by David Kopel
One of the reasons behind public cynicism about the law is the tendency of legal journalists to describe cases purely in terms of "liberal" versus "conservative," rather than in terms of legal reasoning.
For example, a June 29 Associated Press story by David Kravets (printed in the Rocky Mountain News) called the 9th Circuit Court of Appeals "liberal" because the court had ruled "in a case from Idaho that motorists there can drive high on marijuana if they do not drive erratically and can pass a field sobriety test."
Although the AP made it sound like the 9th Circuit was inventing a bizarre new right, the ruling was simply a straightforward, nonideological interpretation of the particular language of an Idaho statute, which banned driving under the influence of "narcotics." (Chemically, marijuana is not a narcotic.)
Similarly, New York Times reporter David Stout (reprinted in the News, June 25) asserted that it was "somewhat surprising" that "conservative" Justices Antonin Scalia and Clarence Thomas had joined Ruth Bader Ginsburg's majority opinion requiring that fact-finding for death penalty decisions be done by juries. The Scalia/Thomas votes should not have been "surprising" to anyone who pays attention to judicial philosophy. Scalia and Thomas are literalists and traditionalists when it comes to statutory and constitutional interpretation. As a result, they have been skeptical about attempts to take away traditional jury fact-finding powers.
The Scalia/Thomas votes on the death penalty fact-finding case were telegraphed quite plainly by their votes in a major 2000 case, Apprendi v. New Jersey. There, the court majority ruled that in order for a person to be subject to extra punishment because his crime was a "hate crime," the finding had to be made by a jury, not a judge. In Apprendi, the literal-minded Scalia wrote: "The guarantee that 'In all criminal prosecutions, the accused shall enjoy the right to . . . trial, by an impartial jury' has no intelligible content unless it means that all the facts which must exist in order to subject the defendant to a legally prescribed punishment must be found by the jury."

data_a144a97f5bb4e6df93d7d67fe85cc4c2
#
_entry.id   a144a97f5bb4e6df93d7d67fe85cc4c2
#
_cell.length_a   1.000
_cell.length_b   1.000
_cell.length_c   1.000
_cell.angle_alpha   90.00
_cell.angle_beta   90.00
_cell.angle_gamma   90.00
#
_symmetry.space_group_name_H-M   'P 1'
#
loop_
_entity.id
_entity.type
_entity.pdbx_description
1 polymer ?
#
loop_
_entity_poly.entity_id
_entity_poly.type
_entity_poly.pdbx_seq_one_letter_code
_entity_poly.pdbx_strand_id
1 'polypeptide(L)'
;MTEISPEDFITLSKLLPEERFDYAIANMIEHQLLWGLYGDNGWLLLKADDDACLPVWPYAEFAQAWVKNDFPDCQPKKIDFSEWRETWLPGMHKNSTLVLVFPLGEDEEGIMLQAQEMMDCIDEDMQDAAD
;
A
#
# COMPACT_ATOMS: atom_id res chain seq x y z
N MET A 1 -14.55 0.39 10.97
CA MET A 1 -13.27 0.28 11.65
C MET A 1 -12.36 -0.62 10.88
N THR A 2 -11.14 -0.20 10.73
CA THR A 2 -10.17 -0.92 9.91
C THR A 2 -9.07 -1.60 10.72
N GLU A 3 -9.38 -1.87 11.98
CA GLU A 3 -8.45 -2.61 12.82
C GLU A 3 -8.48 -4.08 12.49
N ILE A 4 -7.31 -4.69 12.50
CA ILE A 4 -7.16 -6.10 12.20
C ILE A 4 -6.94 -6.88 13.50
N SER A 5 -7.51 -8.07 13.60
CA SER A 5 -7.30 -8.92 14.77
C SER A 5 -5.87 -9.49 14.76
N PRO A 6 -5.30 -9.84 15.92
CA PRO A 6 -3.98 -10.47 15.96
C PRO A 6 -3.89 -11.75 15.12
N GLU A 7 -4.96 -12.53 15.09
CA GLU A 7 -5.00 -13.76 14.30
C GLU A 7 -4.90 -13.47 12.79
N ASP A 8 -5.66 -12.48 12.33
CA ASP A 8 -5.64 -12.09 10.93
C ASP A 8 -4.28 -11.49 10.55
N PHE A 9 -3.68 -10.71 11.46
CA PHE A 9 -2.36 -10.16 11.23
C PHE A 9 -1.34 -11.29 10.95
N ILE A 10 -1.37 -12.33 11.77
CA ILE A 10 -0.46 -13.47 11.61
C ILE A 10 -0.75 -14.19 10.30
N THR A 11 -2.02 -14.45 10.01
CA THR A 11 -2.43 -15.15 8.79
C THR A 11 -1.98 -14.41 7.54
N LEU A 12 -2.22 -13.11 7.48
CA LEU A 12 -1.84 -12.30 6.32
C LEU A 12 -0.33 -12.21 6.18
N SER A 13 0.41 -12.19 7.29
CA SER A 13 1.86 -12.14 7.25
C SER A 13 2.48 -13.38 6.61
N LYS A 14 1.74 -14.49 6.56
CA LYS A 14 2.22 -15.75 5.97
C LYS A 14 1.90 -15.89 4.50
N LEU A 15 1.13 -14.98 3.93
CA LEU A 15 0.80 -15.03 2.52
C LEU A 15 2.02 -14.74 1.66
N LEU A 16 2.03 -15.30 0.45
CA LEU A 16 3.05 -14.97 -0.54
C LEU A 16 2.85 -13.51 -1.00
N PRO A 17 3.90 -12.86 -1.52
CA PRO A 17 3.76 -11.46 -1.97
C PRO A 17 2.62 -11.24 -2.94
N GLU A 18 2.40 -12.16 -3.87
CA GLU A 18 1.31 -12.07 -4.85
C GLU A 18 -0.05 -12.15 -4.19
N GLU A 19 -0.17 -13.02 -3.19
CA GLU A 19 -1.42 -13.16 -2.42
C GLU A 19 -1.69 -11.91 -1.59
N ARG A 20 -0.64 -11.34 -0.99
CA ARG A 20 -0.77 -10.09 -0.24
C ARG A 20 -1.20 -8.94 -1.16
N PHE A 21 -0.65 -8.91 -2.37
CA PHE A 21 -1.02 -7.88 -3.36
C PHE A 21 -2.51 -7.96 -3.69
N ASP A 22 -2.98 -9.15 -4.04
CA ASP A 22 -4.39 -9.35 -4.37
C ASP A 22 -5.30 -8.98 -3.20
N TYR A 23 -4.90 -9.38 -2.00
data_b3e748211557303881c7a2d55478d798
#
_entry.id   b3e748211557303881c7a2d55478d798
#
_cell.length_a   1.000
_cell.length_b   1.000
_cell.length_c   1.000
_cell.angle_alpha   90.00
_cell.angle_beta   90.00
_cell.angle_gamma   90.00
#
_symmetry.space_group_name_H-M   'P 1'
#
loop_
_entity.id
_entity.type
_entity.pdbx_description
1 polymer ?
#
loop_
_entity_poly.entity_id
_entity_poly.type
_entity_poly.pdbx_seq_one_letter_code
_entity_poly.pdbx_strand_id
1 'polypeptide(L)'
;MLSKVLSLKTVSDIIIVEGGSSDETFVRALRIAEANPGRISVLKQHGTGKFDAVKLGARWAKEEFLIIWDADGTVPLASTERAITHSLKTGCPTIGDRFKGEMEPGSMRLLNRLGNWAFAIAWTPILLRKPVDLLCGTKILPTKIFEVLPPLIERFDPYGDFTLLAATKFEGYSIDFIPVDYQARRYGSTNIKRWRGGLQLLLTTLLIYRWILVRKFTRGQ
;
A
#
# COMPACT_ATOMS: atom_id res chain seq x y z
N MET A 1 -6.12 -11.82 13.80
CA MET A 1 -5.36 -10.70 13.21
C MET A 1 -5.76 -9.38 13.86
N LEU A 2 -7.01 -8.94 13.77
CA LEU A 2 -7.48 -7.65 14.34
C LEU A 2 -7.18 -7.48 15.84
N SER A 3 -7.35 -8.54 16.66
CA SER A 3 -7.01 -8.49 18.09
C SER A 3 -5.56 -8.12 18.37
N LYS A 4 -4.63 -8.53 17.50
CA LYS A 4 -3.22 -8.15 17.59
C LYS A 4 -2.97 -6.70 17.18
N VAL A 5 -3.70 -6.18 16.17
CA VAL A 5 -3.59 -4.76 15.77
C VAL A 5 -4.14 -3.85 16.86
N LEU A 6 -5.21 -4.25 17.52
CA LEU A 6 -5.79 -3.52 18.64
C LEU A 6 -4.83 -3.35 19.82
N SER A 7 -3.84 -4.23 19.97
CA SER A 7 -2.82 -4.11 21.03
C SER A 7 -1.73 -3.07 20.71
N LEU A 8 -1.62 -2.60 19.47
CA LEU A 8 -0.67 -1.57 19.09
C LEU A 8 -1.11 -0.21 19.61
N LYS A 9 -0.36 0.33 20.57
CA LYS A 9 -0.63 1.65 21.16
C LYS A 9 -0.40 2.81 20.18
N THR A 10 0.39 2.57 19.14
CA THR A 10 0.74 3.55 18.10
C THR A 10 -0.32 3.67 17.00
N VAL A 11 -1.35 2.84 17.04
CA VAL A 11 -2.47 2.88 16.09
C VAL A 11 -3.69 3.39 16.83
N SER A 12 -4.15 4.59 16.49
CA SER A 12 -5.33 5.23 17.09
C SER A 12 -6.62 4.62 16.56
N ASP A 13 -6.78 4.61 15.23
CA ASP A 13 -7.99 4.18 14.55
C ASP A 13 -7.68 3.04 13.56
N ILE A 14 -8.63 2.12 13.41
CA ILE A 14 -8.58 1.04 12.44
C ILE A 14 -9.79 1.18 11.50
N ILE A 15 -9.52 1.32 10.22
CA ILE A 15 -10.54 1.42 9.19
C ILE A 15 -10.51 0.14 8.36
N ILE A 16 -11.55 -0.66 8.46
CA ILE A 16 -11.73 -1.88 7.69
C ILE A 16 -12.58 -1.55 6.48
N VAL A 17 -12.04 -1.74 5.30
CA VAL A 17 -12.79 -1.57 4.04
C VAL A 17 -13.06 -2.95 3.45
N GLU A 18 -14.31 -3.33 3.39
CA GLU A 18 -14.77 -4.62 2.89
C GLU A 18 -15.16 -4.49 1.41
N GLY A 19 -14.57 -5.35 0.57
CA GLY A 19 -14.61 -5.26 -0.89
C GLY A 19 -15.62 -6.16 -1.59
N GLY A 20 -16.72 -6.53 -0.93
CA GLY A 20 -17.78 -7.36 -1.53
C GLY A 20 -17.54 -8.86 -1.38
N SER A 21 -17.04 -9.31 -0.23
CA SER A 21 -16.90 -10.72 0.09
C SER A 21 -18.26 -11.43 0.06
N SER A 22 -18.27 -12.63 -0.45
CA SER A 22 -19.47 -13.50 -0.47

Sometimes judges do make decisions on the basis of politics rather than law, but not nearly so often as the media imply.
Both the News and The Denver Post (July 2) covered the EPA's decision to eliminate, for this year at least, federal Superfund payments for cleanup of a polluted site near Vasquez Boulevard in Denver. The Post asserted the Superfund came "from a special 'polluter pays' " federal tax which expired in 1995. To the contrary, some of the Superfund taxes applied to petroleum and to chemical feedstocks, while other Superfund taxes applied to all corporations. In no case were the taxes tied to whether the corporation had ever polluted anything. Unlike the Post, the News acknowledged the Bush administration argument that the Superfund tax was not "fair to companies that play by the rules and don't pollute."
The News and the Post both wrote that without the Superfund, "taxpayers" would have to pay for the cleanup. Well, all the corporations that had their pockets picked by the Superfund tax - to pay for fixing problems they didn't cause - count as "taxpayers" too.
A Boston Globe story by Sue Kirchhoff, reprinted in the June 13 Post, said that Republicans in Congress argued that "failure to make the estate-tax repeal permanent was an 'immoral' move that essentially amounted to a tax increase on millions of Americans." Notice how the quotes around "immoral" in effect warn readers not to take the Republican argument seriously.
Contrast this with the Democratic argument summarized two paragraphs earlier in the story: "The loss of revenue would make it impossible for the government to create a Medicare prescription drug benefit, shore up Social Security or improve education programs, Democrats said." No scare quotes around "impossible," even though the claim is factually ridiculous.
News sports columnist Dave Krieger (June 25) complained that professional sports team owners' "Chasing last dollar is chasing away fans." The same point might be made about the comics section in The Sunday Denver Post.
A recent Sunday found two separate one-page advertisements wrapped around the left margin of the Sunday comics. On the right margin - obscuring half of the front page of the comics - was another advertisement that couldn't even be removed; unlike the left-side ads, the right-side ad was joined to the comics page. Between the left-side and the right-side ads, the visible front of the comics was less than 2 inches wide.
The unremovable right-side interferes with reading and folding the front page of the comics. It's even worse than a pop-up ad on a Web site, since at least you can get rid of the pop-up. The Sunday Post has a great variety of comics, but the ads are so intrusive that I prefer to read the comics in the Boulder Daily Camera.